I left it up to Mary to decide when she needed all the instruments on site. The way the instruments’ schedules were laid out, they were going to arrive in a waterfall fashion so there would be adequate time to integrate them. If they all showed up at the door the same day, Mary’s team would really have to hustle, and I didn’t want that. The APL team was working very hard as it was. I had to make sure they were taken care of, so Mary’s schedule dates were what the scientists committed to.

And Then There Were the Scientists
In order to even consider this risk in the first place, I had to have complete faith in the scientists I was working with. More than any of the others, they were the group who would determine whether or not we could accept such a risk. How did I guarantee their full cooperation? The scientists were told that if they did not get their instruments back in time, they might not fly. They understood that, and more importantly, they believed it. I know they did because the Principal Investigator, Dr. Stone, stood behind me on this. I insisted that each of the co-investigators write a letter to Dr. Stone promising that they would return their instrument no later than the date given them. I don’t know whether or not they would have written such a letter to me, but based on what I had seen so far, I knew that once they promised Dr. Stone, no matter what condition the instrument was in — whether it was fully calibrated or not — it would arrive by the day they had agreed it would.

Our Science Team knew that our primary objective was to launch on schedule. They also knew that because of some science overlap in the instruments, we would be willing to leave an instrument on the ground if we had to. The truth of the matter was that despite what we had said outwardly, our goal was always to fly a complete science suite, with all instruments functioning as well as they could, and with all the appropriate calibrations.

And so it all worked out in the end. The orderly return of the instruments didn’t happen exactly as we had planned, but due to the skill and dedication of the APL team we reintegrated the instruments at the launch site, and launched ACE within four days of the date we had specified three and a half years earlier. This happened because people were willing to work with one another to make it happen. The proof, I believe, is that the instruments have been working for almost five years now and are providing wonderful scientific results.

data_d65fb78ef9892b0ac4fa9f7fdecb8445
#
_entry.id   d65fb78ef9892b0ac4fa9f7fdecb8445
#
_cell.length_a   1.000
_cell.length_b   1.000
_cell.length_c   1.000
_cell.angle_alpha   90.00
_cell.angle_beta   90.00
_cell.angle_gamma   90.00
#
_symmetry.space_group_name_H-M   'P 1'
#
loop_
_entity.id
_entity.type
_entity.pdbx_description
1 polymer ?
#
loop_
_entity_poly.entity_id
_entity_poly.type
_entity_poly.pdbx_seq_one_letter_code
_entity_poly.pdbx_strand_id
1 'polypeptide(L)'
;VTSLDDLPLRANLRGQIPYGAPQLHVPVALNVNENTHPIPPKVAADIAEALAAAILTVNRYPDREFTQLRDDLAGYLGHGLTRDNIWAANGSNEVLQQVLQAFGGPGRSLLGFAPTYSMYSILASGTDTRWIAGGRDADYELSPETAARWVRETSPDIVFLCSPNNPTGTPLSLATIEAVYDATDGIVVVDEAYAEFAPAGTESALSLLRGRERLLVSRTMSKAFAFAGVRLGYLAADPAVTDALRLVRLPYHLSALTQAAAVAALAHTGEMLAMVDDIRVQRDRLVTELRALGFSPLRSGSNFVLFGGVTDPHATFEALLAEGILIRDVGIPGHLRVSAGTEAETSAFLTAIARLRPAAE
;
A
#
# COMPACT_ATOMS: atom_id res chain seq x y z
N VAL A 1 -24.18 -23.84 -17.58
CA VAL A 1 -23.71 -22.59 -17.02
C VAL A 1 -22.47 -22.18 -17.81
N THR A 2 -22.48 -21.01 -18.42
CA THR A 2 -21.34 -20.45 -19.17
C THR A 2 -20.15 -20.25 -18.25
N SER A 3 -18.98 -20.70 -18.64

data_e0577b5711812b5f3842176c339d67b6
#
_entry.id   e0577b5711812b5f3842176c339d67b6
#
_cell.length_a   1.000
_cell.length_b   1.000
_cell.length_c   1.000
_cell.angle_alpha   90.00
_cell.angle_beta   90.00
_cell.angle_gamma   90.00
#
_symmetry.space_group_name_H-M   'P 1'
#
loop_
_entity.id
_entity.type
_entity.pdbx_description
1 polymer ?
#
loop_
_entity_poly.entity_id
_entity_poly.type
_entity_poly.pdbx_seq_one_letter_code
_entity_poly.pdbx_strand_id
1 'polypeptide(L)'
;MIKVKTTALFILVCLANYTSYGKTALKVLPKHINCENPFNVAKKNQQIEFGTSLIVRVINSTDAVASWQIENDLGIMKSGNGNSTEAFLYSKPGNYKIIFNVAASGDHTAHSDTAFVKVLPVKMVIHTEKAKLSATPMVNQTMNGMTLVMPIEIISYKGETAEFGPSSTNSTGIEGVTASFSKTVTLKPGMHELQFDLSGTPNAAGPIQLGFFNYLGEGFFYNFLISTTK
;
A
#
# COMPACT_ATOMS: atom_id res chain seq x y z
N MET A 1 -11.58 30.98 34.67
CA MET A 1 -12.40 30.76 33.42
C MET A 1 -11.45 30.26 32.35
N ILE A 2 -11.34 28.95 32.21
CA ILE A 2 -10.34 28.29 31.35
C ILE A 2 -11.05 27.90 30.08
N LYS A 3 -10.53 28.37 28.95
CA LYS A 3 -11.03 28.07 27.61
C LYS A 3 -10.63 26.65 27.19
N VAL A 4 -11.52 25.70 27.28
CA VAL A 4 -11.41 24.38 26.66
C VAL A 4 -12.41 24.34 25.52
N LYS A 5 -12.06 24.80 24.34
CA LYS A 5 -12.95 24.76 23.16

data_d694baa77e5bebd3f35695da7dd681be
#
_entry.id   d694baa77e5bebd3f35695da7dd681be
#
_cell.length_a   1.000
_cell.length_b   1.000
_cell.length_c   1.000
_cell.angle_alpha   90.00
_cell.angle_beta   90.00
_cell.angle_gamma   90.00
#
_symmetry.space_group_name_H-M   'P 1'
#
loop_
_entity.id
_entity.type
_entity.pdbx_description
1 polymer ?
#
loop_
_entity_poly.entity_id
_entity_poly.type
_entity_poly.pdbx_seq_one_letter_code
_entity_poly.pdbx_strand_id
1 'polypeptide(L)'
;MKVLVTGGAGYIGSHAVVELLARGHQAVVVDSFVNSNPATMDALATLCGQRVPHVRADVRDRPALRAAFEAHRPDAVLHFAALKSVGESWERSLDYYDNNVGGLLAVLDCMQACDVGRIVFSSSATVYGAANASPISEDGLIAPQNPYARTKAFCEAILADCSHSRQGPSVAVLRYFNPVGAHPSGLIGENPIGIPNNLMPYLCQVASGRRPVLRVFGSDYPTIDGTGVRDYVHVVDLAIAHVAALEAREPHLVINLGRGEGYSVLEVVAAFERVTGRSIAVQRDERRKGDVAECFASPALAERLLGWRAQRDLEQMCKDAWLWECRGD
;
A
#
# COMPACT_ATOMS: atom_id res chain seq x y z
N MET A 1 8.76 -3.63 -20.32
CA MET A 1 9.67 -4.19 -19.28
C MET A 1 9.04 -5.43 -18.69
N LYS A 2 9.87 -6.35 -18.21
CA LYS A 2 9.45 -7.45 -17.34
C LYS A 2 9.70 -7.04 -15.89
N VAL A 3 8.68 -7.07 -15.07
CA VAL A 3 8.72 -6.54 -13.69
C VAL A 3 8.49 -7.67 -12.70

Lessons

  • Project principles should be adjusted to suit particular circumstances. However, before you break a rule, consider the ramifications and understand the importance of getting buy-in from all those who have a stake in making something happen.
  • Lead by influence rather than authority, by seeking cooperation rather than using solicitation and you are much more likely to get buy-in from your team.

Question
When do you know it’s okay to break a rule?

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About the Author

 Donald Margolies Donald Margolies was Project Manager for the Advanced Composition Explorer (ACE) mission, launched in 1997 and still operating successfully. He received the NASA Medal for Outstanding Leadership for his work on ACE and a NASA Exceptional Service Medal for the Active Magnetospheric Particle Tracer Explorers (AMPTE) mission. Don and his wife Joan have been married for 41 years. They have two children and five grandchildren.

About the Author